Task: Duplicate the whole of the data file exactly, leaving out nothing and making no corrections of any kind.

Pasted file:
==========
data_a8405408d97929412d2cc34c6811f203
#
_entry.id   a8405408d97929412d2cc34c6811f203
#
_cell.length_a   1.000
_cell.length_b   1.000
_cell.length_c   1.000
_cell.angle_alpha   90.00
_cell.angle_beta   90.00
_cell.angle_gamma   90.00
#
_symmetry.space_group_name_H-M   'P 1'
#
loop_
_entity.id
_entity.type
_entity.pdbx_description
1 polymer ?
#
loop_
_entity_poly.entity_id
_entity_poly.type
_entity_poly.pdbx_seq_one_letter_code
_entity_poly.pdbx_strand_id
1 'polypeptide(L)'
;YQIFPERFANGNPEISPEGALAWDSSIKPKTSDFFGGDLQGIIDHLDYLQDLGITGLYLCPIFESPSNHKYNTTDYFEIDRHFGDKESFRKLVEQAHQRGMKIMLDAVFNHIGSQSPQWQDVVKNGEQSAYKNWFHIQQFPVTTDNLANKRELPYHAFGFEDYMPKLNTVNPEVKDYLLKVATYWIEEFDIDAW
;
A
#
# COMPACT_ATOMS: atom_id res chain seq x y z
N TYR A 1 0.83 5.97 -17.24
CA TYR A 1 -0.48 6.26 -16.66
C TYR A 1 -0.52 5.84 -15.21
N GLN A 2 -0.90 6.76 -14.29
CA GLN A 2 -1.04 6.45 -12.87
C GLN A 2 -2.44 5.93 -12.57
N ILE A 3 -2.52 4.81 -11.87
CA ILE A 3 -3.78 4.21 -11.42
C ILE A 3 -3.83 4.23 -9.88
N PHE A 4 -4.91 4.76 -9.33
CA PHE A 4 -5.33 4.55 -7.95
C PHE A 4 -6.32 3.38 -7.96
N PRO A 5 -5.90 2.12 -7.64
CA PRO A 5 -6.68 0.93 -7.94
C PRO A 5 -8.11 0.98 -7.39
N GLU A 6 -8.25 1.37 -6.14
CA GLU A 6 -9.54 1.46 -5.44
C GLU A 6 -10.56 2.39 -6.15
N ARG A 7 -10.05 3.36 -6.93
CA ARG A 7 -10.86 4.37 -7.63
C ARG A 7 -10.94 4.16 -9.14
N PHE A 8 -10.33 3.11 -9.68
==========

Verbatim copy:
data_a8405408d97929412d2cc34c6811f203
#
_entry.id   a8405408d97929412d2cc34c6811f203
#
_cell.length_a   1.000
_cell.length_b   1.000
_cell.length_c   1.000
_cell.angle_alpha   90.00
_cell.angle_beta   90.00
_cell.angle_gamma   90.00
#
_symmetry.space_group_name_H-M   'P 1'
#
loop_
_entity.id
_entity.type
_entity.pdbx_description
1 polymer ?
#
loop_
_entity_poly.entity_id
_entity_poly.type
_entity_poly.pdbx_seq_one_letter_code
_entity_poly.pdbx_strand_id
1 'polypeptide(L)'
;YQIFPERFANGNPEISPEGALAWDSSIKPKTSDFFGGDLQGIIDHLDYLQDLGITGLYLCPIFESPSNHKYNTTDYFEIDRHFGDKESFRKLVEQAHQRGMKIMLDAVFNHIGSQSPQWQDVVKNGEQSAYKNWFHIQQFPVTTDNLANKRELPYHAFGFEDYMPKLNTVNPEVKDYLLKVATYWIEEFDIDAW
;
A
#
# COMPACT_ATOMS: atom_id res chain seq x y z
N TYR A 1 0.83 5.97 -17.24
CA TYR A 1 -0.48 6.26 -16.66
C TYR A 1 -0.52 5.84 -15.21
N GLN A 2 -0.90 6.76 -14.29
CA GLN A 2 -1.04 6.45 -12.87
C GLN A 2 -2.44 5.93 -12.57
N ILE A 3 -2.52 4.81 -11.87
CA ILE A 3 -3.78 4.21 -11.42
C ILE A 3 -3.83 4.23 -9.88
N PHE A 4 -4.91 4.76 -9.33
CA PHE A 4 -5.33 4.55 -7.95
C PHE A 4 -6.32 3.38 -7.96
N PRO A 5 -5.90 2.12 -7.64
CA PRO A 5 -6.68 0.93 -7.94
C PRO A 5 -8.11 0.98 -7.39
N GLU A 6 -8.25 1.37 -6.14
CA GLU A 6 -9.54 1.46 -5.44
C GLU A 6 -10.56 2.39 -6.15
N ARG A 7 -10.05 3.36 -6.93
CA ARG A 7 -10.86 4.37 -7.63
C ARG A 7 -10.94 4.16 -9.14
N PHE A 8 -10.33 3.11 -9.68